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Fagin and Macbeth are both opportunists who had little moral character of their own, but were manipulated by people who were even more greedy and evil.
Although both Fagin and Macbeth were bad people, they were essentially not the worst people in either of their stories. Dickens and Shakespeare both had similar messages. Fagin and Macbeth were both puppets, and while they were both opportunistic, slimy, whiny, rotten people, they both had truly evil, despicable, skin-crawlingly horrible people pulling their strings!
In Fagin’s case, the puppet master was Sikes, the all-around criminal. Sikes was an abusive, disgusting, and genuine bad guy. Fagin was just a mewling pig compared to him. Fagin was the fence (the one who sells the goods that are stolen), but Bill Sikes was the one who broke into the houses to do the stealing. Fagin was just as afraid of Sikes as anyone else.
'Hush! hush! Mr. Sikes,' said the Jew, trembling; 'don't speak so loud!' …
'Well, well, then--Bill Sikes,' said the Jew, with abject humility. 'You seem out of humour, Bill.' (Ch. 13)
Sikes’s plans regarding Oliver are essentially carried out. Although Fagin is no rose, he does not want to go against Bill. He will argue with him, but he is definitely afraid of him. Fagin is an old man, and a coward. Bill is strong and resourceful, and Fagin knows he has the upper hand. Fagin goes along with what he says. He agrees to a plan to kidnap Oliver, an innocent boy, and frame him. Fagin knows this will destroy the boy and lead him to a life of crime. But he has basically no spine or moral compass. He goes along with it because he doesn’t care, and he doesn’t have the will to go against Sikes.
Macbeth is a war hero. He is a brave soldier whose exploits are praised to the king, and we expect him to be a strong and noble man. This is until we see him with his wife. We soon learn that when it comes to Macbeth, the women are in charge. First, the witches manipulate him into thinking he is about to be king. Then, when the king hands that honor off to his son (the person most likely to get it, after all), we see Macbeth for the whiny and easily manipulated little man that he is. Are you beginning to see the similarities with Fagin? Macbeth’s wife is just as abusive and manipulative as Sikes was. You might even say she is downright cruel to her browbeaten husband, questioning his masculinity.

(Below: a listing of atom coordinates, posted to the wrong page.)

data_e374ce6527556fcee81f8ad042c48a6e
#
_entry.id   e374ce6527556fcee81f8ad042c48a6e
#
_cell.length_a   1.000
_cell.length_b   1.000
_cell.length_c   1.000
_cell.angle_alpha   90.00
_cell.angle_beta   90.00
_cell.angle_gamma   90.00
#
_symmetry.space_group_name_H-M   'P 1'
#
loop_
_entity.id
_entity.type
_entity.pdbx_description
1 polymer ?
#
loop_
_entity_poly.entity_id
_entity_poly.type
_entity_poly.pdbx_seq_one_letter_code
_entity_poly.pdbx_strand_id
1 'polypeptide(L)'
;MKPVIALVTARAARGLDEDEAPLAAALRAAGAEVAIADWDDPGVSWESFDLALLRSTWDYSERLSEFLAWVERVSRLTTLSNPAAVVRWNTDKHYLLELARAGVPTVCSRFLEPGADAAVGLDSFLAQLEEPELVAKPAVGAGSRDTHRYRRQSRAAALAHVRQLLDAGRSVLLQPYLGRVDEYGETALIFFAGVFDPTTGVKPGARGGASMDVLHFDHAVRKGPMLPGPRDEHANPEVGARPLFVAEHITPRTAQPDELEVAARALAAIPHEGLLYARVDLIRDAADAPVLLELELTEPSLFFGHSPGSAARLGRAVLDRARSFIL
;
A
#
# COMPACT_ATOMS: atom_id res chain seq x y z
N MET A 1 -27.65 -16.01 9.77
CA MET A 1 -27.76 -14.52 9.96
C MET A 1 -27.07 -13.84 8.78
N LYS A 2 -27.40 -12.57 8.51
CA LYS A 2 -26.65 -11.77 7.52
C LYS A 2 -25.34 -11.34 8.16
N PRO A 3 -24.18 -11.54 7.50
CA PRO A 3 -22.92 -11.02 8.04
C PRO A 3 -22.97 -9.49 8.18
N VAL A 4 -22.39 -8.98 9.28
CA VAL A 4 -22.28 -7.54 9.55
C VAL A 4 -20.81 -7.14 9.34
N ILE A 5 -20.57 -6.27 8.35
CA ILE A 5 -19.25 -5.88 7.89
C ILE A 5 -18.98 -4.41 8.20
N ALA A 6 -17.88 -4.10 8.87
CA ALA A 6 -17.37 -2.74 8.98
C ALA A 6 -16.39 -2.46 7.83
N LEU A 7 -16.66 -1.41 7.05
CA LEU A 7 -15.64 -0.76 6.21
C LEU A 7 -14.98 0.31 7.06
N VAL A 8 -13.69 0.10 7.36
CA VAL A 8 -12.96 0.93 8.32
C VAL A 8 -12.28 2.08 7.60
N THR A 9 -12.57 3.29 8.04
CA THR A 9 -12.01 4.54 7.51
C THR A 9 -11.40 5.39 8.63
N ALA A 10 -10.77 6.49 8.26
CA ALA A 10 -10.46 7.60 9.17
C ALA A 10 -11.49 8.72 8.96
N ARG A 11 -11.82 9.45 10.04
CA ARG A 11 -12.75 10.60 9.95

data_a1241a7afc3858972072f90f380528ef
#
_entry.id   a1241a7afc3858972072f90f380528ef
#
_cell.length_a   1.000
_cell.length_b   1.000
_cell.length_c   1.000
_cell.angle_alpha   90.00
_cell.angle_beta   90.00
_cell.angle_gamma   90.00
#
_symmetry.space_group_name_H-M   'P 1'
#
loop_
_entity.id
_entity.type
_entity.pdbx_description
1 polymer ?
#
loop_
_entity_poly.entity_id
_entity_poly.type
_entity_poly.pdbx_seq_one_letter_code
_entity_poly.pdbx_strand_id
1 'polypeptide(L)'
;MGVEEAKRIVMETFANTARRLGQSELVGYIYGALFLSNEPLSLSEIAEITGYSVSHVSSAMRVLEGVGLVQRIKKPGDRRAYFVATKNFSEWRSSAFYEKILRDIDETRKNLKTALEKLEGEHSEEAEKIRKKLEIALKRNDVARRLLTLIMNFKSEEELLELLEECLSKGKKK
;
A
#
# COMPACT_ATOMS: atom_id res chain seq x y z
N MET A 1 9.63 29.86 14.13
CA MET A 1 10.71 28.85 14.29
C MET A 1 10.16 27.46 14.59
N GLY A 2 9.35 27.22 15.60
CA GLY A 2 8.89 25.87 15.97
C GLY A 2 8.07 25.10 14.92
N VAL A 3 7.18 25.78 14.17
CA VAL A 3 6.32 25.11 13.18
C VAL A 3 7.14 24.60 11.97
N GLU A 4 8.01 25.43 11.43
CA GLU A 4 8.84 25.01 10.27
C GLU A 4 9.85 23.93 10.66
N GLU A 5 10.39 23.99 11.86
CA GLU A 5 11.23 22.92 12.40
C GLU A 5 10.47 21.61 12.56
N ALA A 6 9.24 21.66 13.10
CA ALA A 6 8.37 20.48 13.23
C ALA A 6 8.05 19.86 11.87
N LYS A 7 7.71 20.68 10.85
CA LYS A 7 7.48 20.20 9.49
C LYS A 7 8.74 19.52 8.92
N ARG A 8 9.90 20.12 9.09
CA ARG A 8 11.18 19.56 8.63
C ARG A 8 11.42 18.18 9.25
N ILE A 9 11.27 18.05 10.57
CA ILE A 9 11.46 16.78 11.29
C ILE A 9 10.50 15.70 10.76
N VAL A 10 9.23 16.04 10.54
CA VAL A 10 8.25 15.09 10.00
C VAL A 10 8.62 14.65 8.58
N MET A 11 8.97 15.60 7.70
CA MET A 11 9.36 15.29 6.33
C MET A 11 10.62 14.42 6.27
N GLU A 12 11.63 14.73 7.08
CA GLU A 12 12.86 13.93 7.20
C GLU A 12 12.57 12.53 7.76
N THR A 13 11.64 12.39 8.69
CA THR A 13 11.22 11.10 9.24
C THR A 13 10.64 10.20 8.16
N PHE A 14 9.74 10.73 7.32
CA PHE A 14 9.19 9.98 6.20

He will again be well: if much you note him
You shall offend him and extend his passion:
Feed, and regard him not. Are you a man? (Act 3, Scene 4)
Lady Macbeth, who pounced on the idea that Macbeth would be king, gives him specific instructions. When he warbles, not sure that the idea is right, she comes up with a specific step by step plan and makes sure that he follows it. She scolds him if he does not follow the plan to the letter (he doesn’t leave the daggers behind, and she gets on him about it like a nagging wife). Macbeth basically goes from a brave soldier with some ambition to a serial killer in a short period of time, because a few witches and his wife push him into it.
Unlike Fagin, who remained fairly harmless other than keeping his gang of boys employed in light criminal activity, Macbeth turned into a real killer through his wife and the witches’ intervention. After killing Duncan he killed Banquo, Macduff’s family, and then started an all-out war.
Great Dunsinane he strongly fortifies:
Some say he's mad; others that lesser hate him
Do call it valiant fury: (Act 5, Scene 2)
He was truly despicable. On the other hand, you could argue that it was bad enough that Fagin was responsible for turning groups of boys to a life of crime for generation after generation. He also treats his boys very badly. At one point he beats Oliver with a club. Sikes even comments about how Fagin treats them, and he is abusive to both his girlfriend and his dog!
What are you up to? Ill-treating the boys, you covetous, avaricious, in-sa-ti-a-ble old fence?' said the man, seating himself deliberately. 'I wonder they don't murder you! I would if I was them. If I'd been your 'prentice… (Ch. 13)
Would these two men not have become kidnappers and murderers on their own? Doubtful (they don’t have the brains or energy). Were they men of despicable character on their own? Absolutely. They probably would have gone on committing their own petty acts of small crimes insolence, or in Macbeth’s case, letting the murderess impulses out in the societally appropriate way through war. However, the influences of the real villains turned them into truly terrible people, and then they continued to corrupt from there.
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